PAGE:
Can I be a Windows, Apple, Linux, and Google guy all at once?

Can I be a Windows, Apple, Linux, and Google guy all at once?

Summary: I'm having an identity crisis. Regular readers of both this blog and my Education blog will know that I border on being a Google fanboi and Linux tends to work its way into my computer passions as well.

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I'm having an identity crisis. Regular readers of both this blog and my Education blog will know that I border on being a Google fanboi and Linux tends to work its way into my computer passions as well. I work almost constantly in the cloud and Linux obviously provides a cheap, stable platform for whatever I want to do online. My primary desktop and exclusive web and file server platforms? Ubuntu. Google Apps makes my life easy in my day job and manages virtually all of my communication needs in and out of work. However...

Apple is sending me a MacBook Pro and an iPod Touch to evaluate as an instructional platform and I'm actually excited about it.  I've been tired of my MacBook since about 6 months after I got it, but more than a few Mac fans have told me that's simply because I'm not fully exploiting the software and platform.  Sure, I'm a cloud sort of guy, but how much am I missing in terms of creating rich interactive content for the students and teachers I support as well as for readers? I may find (as I've always expected) that the platform can't justify the cost (and, in fact, that the platform itself may be a problem given its closed nature), but maybe not.  Will the Mac inspire me to create new kinds of content when I've largely stuck with written media for so long?  I may be reading-oriented, but a lot of people with whom I work and interact aren't.  We'll see.

Then, of course, there's the whole regional-content-control, we-don't-like-Google, Adobe-stinks craziness coming out of Cupertino that makes Apple harder to like. But people sure are doing cool stuff with their iPads, aren't they? And third-party developers have come up with all sorts of intermediate Apps that make it feel like Google and Apple can play nicely together. And what's this I hear about almost reasonably-priced Core i7-powered MacBook Pros (of course they couldn't make one of these the loaner they're sending me...)?

And then there's Microsoft. Microsoft was easy to hate a few years back when they were the antitrust bad guys. Then they released Vista and it was even easier to say that they'd sealed their fate. Apple and Linux were going to dominate the desktop! The 3000 pound gorilla was dead! And suddenly, the betas of Windows 7 were stable, fast, attractive, and everything that Vista should have been. Office Web Apps and other Windows Live properties started to appear and mature and were compelling bridges to the cloud. And if the cloud wasn't your game, Office 2010 rolled into beta and was even better than Office 2007. Seriously, have you used the beta? It rocks out loud. I may spend a lot of time in the cloud, but I also often have to produce publication-ready documents. Besides, have you ever tried to do a mail merge in Google Docs? Of course you haven't, because you can't.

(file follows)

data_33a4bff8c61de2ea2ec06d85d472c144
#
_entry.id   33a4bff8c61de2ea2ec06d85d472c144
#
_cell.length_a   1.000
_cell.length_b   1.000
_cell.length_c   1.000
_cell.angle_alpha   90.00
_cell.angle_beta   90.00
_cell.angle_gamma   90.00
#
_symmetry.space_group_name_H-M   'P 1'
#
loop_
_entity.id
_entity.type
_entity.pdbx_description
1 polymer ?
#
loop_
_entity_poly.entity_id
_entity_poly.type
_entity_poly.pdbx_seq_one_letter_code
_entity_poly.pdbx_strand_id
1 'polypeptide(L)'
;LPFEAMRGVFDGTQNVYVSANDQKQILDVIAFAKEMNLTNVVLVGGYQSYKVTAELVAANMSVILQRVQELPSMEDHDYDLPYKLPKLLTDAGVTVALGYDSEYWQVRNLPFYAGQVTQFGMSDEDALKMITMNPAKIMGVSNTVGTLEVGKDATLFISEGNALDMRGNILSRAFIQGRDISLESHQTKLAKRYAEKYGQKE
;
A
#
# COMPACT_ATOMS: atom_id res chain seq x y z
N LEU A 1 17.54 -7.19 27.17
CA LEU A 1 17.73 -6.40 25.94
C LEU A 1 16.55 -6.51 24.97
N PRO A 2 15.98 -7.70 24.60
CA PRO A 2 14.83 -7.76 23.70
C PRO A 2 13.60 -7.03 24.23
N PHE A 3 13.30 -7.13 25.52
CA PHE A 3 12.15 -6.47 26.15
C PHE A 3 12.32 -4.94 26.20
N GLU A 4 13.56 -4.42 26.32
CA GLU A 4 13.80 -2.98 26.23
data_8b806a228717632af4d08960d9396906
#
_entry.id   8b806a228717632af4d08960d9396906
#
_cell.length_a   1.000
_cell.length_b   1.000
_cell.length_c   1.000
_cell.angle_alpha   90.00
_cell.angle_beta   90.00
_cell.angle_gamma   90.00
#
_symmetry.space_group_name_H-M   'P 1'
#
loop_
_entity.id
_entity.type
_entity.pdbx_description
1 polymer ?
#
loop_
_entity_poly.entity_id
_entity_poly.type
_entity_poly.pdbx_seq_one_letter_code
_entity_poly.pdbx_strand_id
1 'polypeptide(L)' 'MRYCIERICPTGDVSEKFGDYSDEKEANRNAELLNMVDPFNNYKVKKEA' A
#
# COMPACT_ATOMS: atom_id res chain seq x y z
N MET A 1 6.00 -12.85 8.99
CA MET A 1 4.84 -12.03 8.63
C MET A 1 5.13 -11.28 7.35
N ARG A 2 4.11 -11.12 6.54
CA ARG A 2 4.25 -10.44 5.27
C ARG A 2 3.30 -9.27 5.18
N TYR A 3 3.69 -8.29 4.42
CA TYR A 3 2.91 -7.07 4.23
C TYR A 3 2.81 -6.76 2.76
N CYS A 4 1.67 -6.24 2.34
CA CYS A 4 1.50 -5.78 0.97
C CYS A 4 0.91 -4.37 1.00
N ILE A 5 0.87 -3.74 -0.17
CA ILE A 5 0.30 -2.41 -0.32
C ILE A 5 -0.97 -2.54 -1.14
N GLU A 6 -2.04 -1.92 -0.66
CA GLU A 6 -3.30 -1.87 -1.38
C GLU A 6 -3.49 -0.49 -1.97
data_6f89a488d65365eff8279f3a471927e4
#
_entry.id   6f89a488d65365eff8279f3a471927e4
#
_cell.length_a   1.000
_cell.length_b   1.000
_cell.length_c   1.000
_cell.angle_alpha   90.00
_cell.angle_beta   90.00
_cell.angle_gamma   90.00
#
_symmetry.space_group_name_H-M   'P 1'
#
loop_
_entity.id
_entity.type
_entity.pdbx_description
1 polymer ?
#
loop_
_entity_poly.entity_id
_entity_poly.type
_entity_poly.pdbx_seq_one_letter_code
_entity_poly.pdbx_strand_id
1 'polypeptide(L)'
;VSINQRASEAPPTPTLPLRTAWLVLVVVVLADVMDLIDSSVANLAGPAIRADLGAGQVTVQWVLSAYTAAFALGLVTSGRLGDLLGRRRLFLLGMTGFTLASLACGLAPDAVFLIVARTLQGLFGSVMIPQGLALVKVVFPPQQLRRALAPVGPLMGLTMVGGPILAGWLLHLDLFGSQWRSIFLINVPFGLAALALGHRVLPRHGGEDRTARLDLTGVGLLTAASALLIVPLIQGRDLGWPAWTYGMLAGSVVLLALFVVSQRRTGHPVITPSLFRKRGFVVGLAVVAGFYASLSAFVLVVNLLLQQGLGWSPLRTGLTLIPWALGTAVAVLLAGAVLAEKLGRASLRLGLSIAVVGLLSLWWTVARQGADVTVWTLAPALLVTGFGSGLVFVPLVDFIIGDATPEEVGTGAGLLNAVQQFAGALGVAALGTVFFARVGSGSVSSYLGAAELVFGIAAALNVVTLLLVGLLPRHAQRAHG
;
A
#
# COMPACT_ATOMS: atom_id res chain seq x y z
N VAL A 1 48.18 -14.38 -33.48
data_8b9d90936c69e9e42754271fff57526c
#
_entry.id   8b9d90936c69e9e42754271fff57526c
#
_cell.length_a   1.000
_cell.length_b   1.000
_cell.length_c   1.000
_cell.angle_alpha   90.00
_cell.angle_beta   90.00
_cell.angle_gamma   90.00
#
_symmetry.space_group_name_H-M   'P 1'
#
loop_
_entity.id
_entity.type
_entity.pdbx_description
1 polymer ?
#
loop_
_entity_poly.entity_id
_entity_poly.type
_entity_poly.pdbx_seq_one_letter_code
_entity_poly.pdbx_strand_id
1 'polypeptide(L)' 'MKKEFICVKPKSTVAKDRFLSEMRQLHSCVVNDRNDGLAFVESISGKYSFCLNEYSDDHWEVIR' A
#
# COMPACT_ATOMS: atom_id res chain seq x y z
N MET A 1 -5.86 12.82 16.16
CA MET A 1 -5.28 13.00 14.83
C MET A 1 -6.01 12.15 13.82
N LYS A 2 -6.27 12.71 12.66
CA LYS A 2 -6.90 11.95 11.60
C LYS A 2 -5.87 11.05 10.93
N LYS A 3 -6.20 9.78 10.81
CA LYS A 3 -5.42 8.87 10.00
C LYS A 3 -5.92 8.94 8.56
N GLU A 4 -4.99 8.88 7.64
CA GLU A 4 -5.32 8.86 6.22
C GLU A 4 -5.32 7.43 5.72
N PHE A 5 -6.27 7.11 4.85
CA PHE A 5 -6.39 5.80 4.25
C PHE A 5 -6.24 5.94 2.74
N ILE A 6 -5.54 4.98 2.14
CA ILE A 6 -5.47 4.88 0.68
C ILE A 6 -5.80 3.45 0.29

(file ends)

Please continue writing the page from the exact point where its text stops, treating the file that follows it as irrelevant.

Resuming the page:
It's gotten to the point where I actually look forward to hearing from Microsoft PR since they usually have something particularly cool to tell me about. In fact, Office 2010 just might be one of the more compelling reasons to buy a Windows PC. Then there's Sharepoint 2010, the cloud-oriented meat of which has already appeared in Live@Edu and Office Live Workspace.

So what's a guy to do? It makes it pretty tough to be a fanboi when the competition in so many aspects of the personal and enterprise computing spaces is so fierce and a variety of companies are cranking out really great software and applications. Not that I feel the need to be a fanboi in the first place, but it sure is a great time to be a geek and a pundit.

Topics: Browser, Apple, CXO, Google, Linux, Open Source, Operating Systems, Software, Windows

Christopher Dawson

About Christopher Dawson

Chris Dawson is a freelance writer, consultant, and policy advocate with 20 years of experience in education, technology, and the intersection of the two.

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92 comments